Ontario’s new computer system ‘a total mess’: Union

A computer glitch that resulted in the overpayment of up to $20 million in government cheques to welfare and disability recipients in Ontario is just one of the many problems with the province’s new computer system.

The province spent some $240 million on its new Social Assistance Management System (SAMS). The system, which went live Nov. 12, that is supposed to help improve the processing and administration of social assistance in Ontario, but the system is so full of “design flaws” that it is actually creating chaos for caseworkers and their clients, according to the Canadian Union of Public Employees (CUPE). The union represents workers at the Ontario Disability Support and Ontario Works.

In a statement issued Sunday CUPE said “the government was warned months ago that the new system was flawed and would cause chaos in the programs.”

The statement said that Warren Thomas, president of the Ontario Public Service Employees Union to the government that the new system “had too many flaws.”

“The government has spent four years and $250 million on this system,” said Thomas. “All it has accomplished so far is havoc in the office, overpayment to recipients and now there’s a possibility some may not receive any money prior to the holidays.”

“It’s a total mess that could have been avoided if the government had listened to the workers instead of relying on software consultants,” he said.

Last week, news broke out that a software glitch caused the system to queue cheques to for welfare and disability recipients which resulted in overpayments to some people. The total amount was recorded at $20 million.

The Ministry of Social Services said it will contact the people that were overpaid.

In an interview with the Toronto Star, Carrie Poole-Cotnam, chair of CUPE’s social services committee, said this was not the only problem.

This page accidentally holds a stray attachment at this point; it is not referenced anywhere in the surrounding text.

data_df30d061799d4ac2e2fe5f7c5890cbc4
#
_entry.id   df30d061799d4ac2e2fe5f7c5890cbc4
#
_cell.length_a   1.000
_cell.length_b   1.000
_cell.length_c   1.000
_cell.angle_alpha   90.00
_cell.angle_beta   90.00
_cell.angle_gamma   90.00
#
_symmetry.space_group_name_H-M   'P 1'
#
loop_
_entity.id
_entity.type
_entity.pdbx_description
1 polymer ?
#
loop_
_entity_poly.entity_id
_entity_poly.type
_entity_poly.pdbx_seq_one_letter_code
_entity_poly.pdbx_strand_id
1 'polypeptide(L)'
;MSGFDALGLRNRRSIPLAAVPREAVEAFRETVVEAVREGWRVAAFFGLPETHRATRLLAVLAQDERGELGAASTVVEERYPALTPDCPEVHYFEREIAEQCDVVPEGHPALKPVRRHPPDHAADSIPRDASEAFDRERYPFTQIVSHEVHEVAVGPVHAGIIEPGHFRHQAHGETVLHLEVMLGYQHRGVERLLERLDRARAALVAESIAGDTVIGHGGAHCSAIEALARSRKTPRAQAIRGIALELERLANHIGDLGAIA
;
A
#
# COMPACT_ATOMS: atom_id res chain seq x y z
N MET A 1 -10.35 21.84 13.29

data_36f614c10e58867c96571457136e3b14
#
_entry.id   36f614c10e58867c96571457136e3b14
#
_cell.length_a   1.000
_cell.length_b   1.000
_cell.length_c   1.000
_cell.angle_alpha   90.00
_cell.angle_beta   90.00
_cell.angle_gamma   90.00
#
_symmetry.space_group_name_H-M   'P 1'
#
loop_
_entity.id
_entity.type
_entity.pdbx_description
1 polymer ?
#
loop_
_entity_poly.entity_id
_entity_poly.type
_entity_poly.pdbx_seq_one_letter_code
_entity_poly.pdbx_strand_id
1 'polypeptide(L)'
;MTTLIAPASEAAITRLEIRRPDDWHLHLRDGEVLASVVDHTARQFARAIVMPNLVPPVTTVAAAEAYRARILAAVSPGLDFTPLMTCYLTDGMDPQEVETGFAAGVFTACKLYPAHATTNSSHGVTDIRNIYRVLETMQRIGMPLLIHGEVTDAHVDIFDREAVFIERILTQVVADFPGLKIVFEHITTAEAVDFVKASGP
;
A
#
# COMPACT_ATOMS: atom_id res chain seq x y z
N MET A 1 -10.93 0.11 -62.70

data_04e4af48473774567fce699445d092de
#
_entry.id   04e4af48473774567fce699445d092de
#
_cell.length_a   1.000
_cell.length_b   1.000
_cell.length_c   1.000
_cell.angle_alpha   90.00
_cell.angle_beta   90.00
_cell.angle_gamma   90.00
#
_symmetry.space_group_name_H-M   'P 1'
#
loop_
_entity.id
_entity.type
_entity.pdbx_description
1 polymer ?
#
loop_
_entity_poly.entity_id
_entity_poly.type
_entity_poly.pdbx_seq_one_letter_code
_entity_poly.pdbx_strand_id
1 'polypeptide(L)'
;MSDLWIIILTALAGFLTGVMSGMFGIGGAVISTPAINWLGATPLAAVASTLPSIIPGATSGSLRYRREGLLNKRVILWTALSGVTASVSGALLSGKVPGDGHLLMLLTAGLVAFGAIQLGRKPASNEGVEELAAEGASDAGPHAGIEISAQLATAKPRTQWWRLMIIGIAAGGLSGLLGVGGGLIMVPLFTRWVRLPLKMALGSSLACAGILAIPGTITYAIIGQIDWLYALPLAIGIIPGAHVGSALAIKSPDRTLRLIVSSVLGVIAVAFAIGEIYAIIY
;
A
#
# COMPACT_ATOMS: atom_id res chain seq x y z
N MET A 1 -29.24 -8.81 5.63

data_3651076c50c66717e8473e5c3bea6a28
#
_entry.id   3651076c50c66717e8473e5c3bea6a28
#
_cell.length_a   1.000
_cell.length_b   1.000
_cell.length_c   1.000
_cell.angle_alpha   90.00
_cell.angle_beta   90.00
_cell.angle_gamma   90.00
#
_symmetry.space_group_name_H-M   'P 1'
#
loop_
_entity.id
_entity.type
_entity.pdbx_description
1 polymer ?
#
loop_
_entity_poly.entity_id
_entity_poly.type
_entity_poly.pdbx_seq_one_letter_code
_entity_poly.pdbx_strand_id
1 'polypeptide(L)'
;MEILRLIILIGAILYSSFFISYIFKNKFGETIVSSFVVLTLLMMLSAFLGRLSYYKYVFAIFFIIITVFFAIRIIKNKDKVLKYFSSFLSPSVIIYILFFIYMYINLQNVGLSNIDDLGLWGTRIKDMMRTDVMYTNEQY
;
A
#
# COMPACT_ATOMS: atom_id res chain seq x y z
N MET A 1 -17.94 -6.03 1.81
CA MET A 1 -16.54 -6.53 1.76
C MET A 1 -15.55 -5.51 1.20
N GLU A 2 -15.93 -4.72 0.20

She said the new system actually added new steps to tasks that caseworkers did. For example, the task of adding a new child to a welfare case used to take six steps, now the same process take “over 100 steps.”

She also said that since last Friday some people on welfare are not seeing receiving the funds due then in their accounts.

The ministry issued a statement saying that recipients who get their benefit through direct banking methods have had access to their funds since Friday and those that receive cheques in the mail will get them by Monday.

More than 11,000 users completed training in SAMS in approximately 257 offices. The training was provided to all municipal and ministry staff that will be using the system.

Thomas said the older system is still operating and can be used while the kinks on the new system are eliminated.

“There are real, live people depending on this….they shouldn’t be held hostage because the government won’t admit they implemented a faulty computer program,” he said.

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Nestor E. Arellano
Nestor E. Arellano
Toronto-based journalist specializing in technology and business news. Blogs and tweets on the latest tech trends and gadgets.

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